“Look here, I am not Gobind (Gobind Ram Nirmalkar) or Chaitram (Yadav). If I’m to play Charandas, I will do it in my own way," the gaunt, bespectacled Ravilal Sangde bursts out, leaning back in his chair, interrupting a reading of the late Habib Tanvir’s famous play Charandas Chor. He’s seated next to Habib Tanvir’s daughter Nageen Tanvir, at her home in a quiet and hilly part of Bhopal, Madhya Pradesh. The air is filled with the sharp smell of the beedis that Ram Shankar, playing the clarinet, repeatedly lights up.

Nageen, 50, is leading a rehearsal of the Naya Theatre troupe, consisting mainly of Chhattisgarhi folk artistes, that her poet-father had set up with his wife Moneeka Misra in 1959; Sangde and Ram Shankar are two of its earliest members. Nirmalkar and Chaitram, the two men Sangde referred to, used to be leading artistes of the troupe and are remembered for their dynamic enactment of the role of Charandas, a principled thief who had vowed never to lie. Nirmalkar died in July 2014, and Chaitram, this January.

Nageen’s first-floor apartment is filled with memories and mementos of her parents; a wooden letter box at the entrance to the building still has the names “Nageen Tanvir, Habib Tanvir, Naya Theatre" painted crudely in white. In the living room, chatais have been spread for a dwindling troupe that has lost many of its artistes since Habib Tanvir’s death in 2009 at the age of 86. Their umbrellas perch on the windowsill next to the front door, a reminder of the late July showers that make the night air in this lake city so pleasantly chilly.

Nageen urges another senior artiste, Ram Chandra Singh, and his teenage sister Parul Singh, who has been associated with the group since she was 4, to prompt the others if they forget their dialogue or miss their cues. But she herself has been part of the cast of Charandas Chor—she plays the rani (queen) who falls in love with the thief—for so many years that she immediately catches the slightly lowered tone in which Sangde utters a dialogue, very different from the more assertive manner her father preferred. She corrects him, and this upsets Sangde.

He defends his creative licence to interpret the role in his own way, and the rehearsal resumes. A couple of minutes later, Nageen interrupts again, re-emphasizing the logic of delivering the lines in the traditional way. Sangde accedes this time, and the chorus resumes singing “Satya hi ishwar hai, ishwar hi satya…," Habib Tanvir’s memorable composition for the play.

Minor disagreements such as this are par for the course in a creative field. In the case of Naya Theatre, however, they remind us of the layers of issues that the troupe needs to grapple with six years after Habib Tanvir’s death.

“Right now, honestly, it is in the doldrums," Nageen admits during our pre-lunch conversation. As my eyes move from her dramatically drawn eyes to the red hand-painted bindi that reaches high up on her forehead, and the three-stoned triangular nose pin and earrings, the startling red of the bindi contrasting vividly with the muted colour of her sari, the mind wanders back to a serene scene from Sanjay Maharishi and Sudhanva Deshpande’s documentary film on Naya Theatre, Gaon Ke Naon Theatre, Mor Naon Habib. In that scene, there’s a confident and contented air to the rehearsal space where Habib Tanvir sits working on a chair, while a younger Nageen sits close by on the stairs, carefully painting the side of her feet red with alta. Everyone has their role cut out for them, and they seem to be going about it quietly and efficiently.

But the members of the troupe were ageing even when Habib Tanvir was alive. Now, while some have died, others have retired. “Habib sahib ka chal raha hoga kahin, un logon ka. Hum logon ke intezaar mein honge (Habib sahib and the rest of them must be doing plays where they are, waiting for us to join them)," laughs Sangde.

Of the relatively younger lot, Omkar Das Manikpuri, who played Natha in the Anusha Rizvi-directed 2010 film Peepli Live, has since been busy with films, shunting between Mumbai and Bhilai, unavailable for Naya Theatre plays. “We are left with few actors… and we don’t have a director or a writer in our midst," says Nageen.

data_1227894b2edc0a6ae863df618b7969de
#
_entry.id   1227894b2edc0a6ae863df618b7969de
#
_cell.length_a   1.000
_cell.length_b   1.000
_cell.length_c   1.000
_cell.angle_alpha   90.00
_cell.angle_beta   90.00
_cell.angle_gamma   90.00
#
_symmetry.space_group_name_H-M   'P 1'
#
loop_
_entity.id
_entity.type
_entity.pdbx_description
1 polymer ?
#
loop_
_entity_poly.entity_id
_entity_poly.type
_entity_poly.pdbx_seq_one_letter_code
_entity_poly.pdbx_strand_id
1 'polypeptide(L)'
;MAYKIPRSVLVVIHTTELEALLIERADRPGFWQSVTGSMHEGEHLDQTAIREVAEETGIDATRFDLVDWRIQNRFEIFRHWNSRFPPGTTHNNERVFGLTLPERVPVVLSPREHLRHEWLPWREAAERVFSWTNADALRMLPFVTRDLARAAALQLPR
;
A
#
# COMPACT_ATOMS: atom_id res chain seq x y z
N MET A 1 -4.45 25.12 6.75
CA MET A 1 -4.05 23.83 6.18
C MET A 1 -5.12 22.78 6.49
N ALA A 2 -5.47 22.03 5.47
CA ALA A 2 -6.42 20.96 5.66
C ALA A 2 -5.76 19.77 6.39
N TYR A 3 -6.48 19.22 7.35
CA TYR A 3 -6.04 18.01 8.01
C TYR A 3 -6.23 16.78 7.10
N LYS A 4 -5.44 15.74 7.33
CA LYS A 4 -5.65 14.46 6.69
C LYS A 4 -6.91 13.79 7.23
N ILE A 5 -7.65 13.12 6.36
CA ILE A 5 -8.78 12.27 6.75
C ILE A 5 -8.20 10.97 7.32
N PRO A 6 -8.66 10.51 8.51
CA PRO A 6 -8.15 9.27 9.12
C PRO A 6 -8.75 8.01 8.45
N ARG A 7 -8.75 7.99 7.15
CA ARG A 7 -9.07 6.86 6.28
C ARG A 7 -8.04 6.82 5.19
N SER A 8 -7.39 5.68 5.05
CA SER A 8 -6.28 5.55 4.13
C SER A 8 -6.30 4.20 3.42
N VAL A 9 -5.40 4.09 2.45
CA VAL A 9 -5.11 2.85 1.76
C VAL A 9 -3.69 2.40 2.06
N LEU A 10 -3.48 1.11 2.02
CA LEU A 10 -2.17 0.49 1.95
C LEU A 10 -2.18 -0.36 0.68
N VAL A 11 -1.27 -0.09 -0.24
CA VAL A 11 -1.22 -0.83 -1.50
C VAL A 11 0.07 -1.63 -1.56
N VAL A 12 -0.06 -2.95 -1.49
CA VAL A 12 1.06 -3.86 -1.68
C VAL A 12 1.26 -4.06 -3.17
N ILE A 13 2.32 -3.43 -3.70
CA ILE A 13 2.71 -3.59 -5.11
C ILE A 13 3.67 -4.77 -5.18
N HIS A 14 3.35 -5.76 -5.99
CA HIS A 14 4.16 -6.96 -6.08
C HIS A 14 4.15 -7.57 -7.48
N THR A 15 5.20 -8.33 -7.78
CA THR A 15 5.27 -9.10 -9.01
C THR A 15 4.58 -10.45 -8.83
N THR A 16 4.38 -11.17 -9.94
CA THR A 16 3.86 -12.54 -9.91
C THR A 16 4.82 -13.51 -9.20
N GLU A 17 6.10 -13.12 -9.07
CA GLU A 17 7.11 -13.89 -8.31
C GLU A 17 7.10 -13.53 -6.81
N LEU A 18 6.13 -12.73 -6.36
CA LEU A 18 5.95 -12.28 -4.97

Nageen, who would rather be a singer than an actor or director, is now determined to renew Naya Theatre. Both she and Ram Chandra Singh are emotional about what they view as “national heritage, viraasat". “Everyone says, ‘Let it go’," says Singh, “But if this theatre dies, that’s when Habib Tanvir will truly die."

Singh joined the troupe in 1992, after watching it perform in Lucknow, where he had joined an acting school in the hope of making it to films. Habib was the “superstar" of the theatre world, he says, a man who believed that the point of art was to bring about social change. “Pehle sab ise Naya Theatre ke naam se nahin, Habib Tanvir ke naam se jaante the (Earlier, we used to be known not as Naya Theatre, but as Habib Tanvir’s group)." During a performance in Bareilly once, he recalls, Habib was ill and couldn’t come to the venue. But people were clamouring for him so much that they finally got him on the phone, put the receiver to the mic and had him speak a few words to the audience.

*****

In many ways, Naya Theatre was a one-man show, deriving its strength, creative and otherwise, from the all-rounder in their midst, Habib Tanvir: poet, actor, playwright, director, singer, set designer, and an able administrator to boot. “He had so many talents, he was born with everything. He had cerebral intellect, the heart and sensitivity of a poet, talent for acting singing, theatre and painting. And he was handsome too, a ladykiller," says Nageen with some pride.

A young Habib arrived in Bombay (now Mumbai) from Aligarh in 1945 to act in films, bagging his first role when a producer happened to spot him during the interval at Metro Cinema, where he had gone to watch The Picture Of Dorian Gray. In pre-independence India, Bombay, a city on the boil, provided a fertile environment, both culturally and politically, for actors, writers, artists, poets and activists to meet, exchange ideas, fulfil their creative urges. A sensitive man with deep intellect and a curious mind (one of his closest friends would be the scientist Yash Pal, with whom he had scintillating conversations related to both their fields), Habib naturally flourished here.

He cut his acting teeth with the Indian People’s Theatre Association, or Ipta, the cultural wing of the Communist Party then active throughout the country, and was influenced deeply by communist leader P.C. Joshi and film and stage actor Balraj Sahni, among others. For a man of such immense and various talents, Habib was as amusing as he was humble in tracing his theatrical roots. In his memoirs, translated from Urdu to English by Mahmood Farooqui in 2013 (Penguin Books), he described Balraj Sahni’s anger at Habib, while directing an Ipta play, for not getting a scene right. Finally, Sahni stormed up to him, slapped him with all his strength, and then commanded him to continue. Habib sobbed out his dialogues. “Now remember it," said Sahni, ecstatic at having got the scene just right.